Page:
With habit stacking, you’re also minimizing the ‘pain points,’ or barriers to doing something new. Doing a set of squats for fitness might sound like a chore but if you get into the groove of doing them while brushing your teeth, not so much. If it doesn’t overload your circuits, try a double stack, let’s say flossing your teeth while listening to your favorite podcast and doing those squats. Be creative. Problems falling asleep quickly? Try trading your nighttime phone-scrolling routine for an old-fashioned paper book or magazine, to help downshift your brain and prep it for sleep. As these small add-ons are repeated, eventually they’ll become second nature, and you won’t need to think about them at all, you’ll just do them – the definition of a habit! And when you get that great dental checkup or find yourself admiring your toned, stronger quads or drift off to sleep at night in minutes, those little victories will serve as reinforcers to keep up the good work.
Breaking bad behaviors – it’ll take some effort.
Since the 60’s the prevailing wisdom was that it takes roughly three weeks to develop a new habit. More recently though, University College London researchers found that getting a new habit to stick is quite variable, requiring anywhere from 18 to 254 days, with an average duration of something like 66 days, or a bit over two months. My reading of the research literature, and my experience with my patients, is that habit stacking can make this a more efficient process. But remember to layer in some patience as well.
Dismantling bad habits may take a bit more effort. To break them, behavioral experts suggest a two-pronged approach, a mini-stack of sorts, which includes using a replacement behavior, preferably a beneficial one, to swap in as you swap the old one out (or taper off). For example, instead of gnawing your fingernails, chew instead on tea tree oil toothpicks to help keep your mouth occupied, freshen the breath, provide antiseptic benefits and give your fingernails a well-deserved break – wins all around.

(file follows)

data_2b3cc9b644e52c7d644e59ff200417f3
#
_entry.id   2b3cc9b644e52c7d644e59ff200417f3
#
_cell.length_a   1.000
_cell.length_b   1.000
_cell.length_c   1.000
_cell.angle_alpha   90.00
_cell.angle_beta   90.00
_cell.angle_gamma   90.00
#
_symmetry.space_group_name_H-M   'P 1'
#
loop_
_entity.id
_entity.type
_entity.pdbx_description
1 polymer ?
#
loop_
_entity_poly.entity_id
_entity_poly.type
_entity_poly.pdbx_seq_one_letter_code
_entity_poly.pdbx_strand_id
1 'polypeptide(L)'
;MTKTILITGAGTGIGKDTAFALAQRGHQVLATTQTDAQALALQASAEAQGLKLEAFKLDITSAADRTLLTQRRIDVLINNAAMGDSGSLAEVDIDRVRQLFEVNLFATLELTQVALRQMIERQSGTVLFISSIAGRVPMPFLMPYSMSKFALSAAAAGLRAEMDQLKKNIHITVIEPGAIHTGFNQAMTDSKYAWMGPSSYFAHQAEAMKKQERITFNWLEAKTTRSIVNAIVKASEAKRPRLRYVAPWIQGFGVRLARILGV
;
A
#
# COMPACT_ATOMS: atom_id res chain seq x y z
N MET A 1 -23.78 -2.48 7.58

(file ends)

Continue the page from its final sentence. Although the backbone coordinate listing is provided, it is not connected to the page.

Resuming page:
The next recommendation is simply finding a strong internal motivation to make a change rather than just doing it out of some non-specific sense of duty. For instance, you might get in touch with your motivation to stay healthy and fit enough to play with your future grandchildren, as opposed to simply following diet and exercise advice because health experts tell you to.
Think of it as the ‘if-you-build-it-they-will-come’ approach – find the right motivation and the good habits will follow. Here too, remember that your not-so-great-habits are wired into the brain, so initially, it may take some mental effort to begin over-riding those synaptic connections – at first, it may be two steps forward, one step back. But with a combination of self-awareness, the right motivation, and the smart use of replacement behaviors, you should be able to stack the habit deck in your favor.
4 Simple Stacking Tips for the New Year